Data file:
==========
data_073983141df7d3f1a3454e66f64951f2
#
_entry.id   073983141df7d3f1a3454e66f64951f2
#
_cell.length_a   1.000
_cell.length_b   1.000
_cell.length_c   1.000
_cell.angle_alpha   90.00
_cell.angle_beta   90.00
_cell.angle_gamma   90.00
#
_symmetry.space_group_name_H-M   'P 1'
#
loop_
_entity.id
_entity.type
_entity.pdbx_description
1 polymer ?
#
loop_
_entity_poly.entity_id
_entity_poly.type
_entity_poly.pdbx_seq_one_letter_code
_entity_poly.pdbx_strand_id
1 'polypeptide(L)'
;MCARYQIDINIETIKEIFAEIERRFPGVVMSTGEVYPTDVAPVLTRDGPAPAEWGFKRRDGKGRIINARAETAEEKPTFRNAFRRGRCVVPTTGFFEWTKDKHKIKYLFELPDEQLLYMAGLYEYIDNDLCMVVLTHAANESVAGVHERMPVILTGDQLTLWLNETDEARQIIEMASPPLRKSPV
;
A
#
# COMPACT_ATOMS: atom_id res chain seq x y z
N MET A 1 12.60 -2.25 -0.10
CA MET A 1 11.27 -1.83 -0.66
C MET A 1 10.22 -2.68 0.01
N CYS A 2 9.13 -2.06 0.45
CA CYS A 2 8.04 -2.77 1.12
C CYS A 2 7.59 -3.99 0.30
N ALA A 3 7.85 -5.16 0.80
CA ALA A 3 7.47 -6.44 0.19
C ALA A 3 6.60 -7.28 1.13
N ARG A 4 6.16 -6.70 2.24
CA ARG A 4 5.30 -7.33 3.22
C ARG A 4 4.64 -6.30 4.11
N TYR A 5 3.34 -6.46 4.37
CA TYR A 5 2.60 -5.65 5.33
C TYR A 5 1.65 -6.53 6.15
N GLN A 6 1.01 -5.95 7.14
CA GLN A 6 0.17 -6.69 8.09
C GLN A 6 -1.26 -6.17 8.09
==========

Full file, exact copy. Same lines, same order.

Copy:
data_073983141df7d3f1a3454e66f64951f2
#
_entry.id   073983141df7d3f1a3454e66f64951f2
#
_cell.length_a   1.000
_cell.length_b   1.000
_cell.length_c   1.000
_cell.angle_alpha   90.00
_cell.angle_beta   90.00
_cell.angle_gamma   90.00
#
_symmetry.space_group_name_H-M   'P 1'
#
loop_
_entity.id
_entity.type
_entity.pdbx_description
1 polymer ?
#
loop_
_entity_poly.entity_id
_entity_poly.type
_entity_poly.pdbx_seq_one_letter_code
_entity_poly.pdbx_strand_id
1 'polypeptide(L)'
;MCARYQIDINIETIKEIFAEIERRFPGVVMSTGEVYPTDVAPVLTRDGPAPAEWGFKRRDGKGRIINARAETAEEKPTFRNAFRRGRCVVPTTGFFEWTKDKHKIKYLFELPDEQLLYMAGLYEYIDNDLCMVVLTHAANESVAGVHERMPVILTGDQLTLWLNETDEARQIIEMASPPLRKSPV
;
A
#
# COMPACT_ATOMS: atom_id res chain seq x y z
N MET A 1 12.60 -2.25 -0.10
CA MET A 1 11.27 -1.83 -0.66
C MET A 1 10.22 -2.68 0.01
N CYS A 2 9.13 -2.06 0.45
CA CYS A 2 8.04 -2.77 1.12
C CYS A 2 7.59 -3.99 0.30
N ALA A 3 7.85 -5.16 0.80
CA ALA A 3 7.47 -6.44 0.19
C ALA A 3 6.60 -7.28 1.13
N ARG A 4 6.16 -6.70 2.24
CA ARG A 4 5.30 -7.33 3.22
C ARG A 4 4.64 -6.30 4.11
N TYR A 5 3.34 -6.46 4.37
CA TYR A 5 2.60 -5.65 5.33
C TYR A 5 1.65 -6.53 6.15
N GLN A 6 1.01 -5.95 7.14
CA GLN A 6 0.17 -6.69 8.09
C GLN A 6 -1.26 -6.17 8.09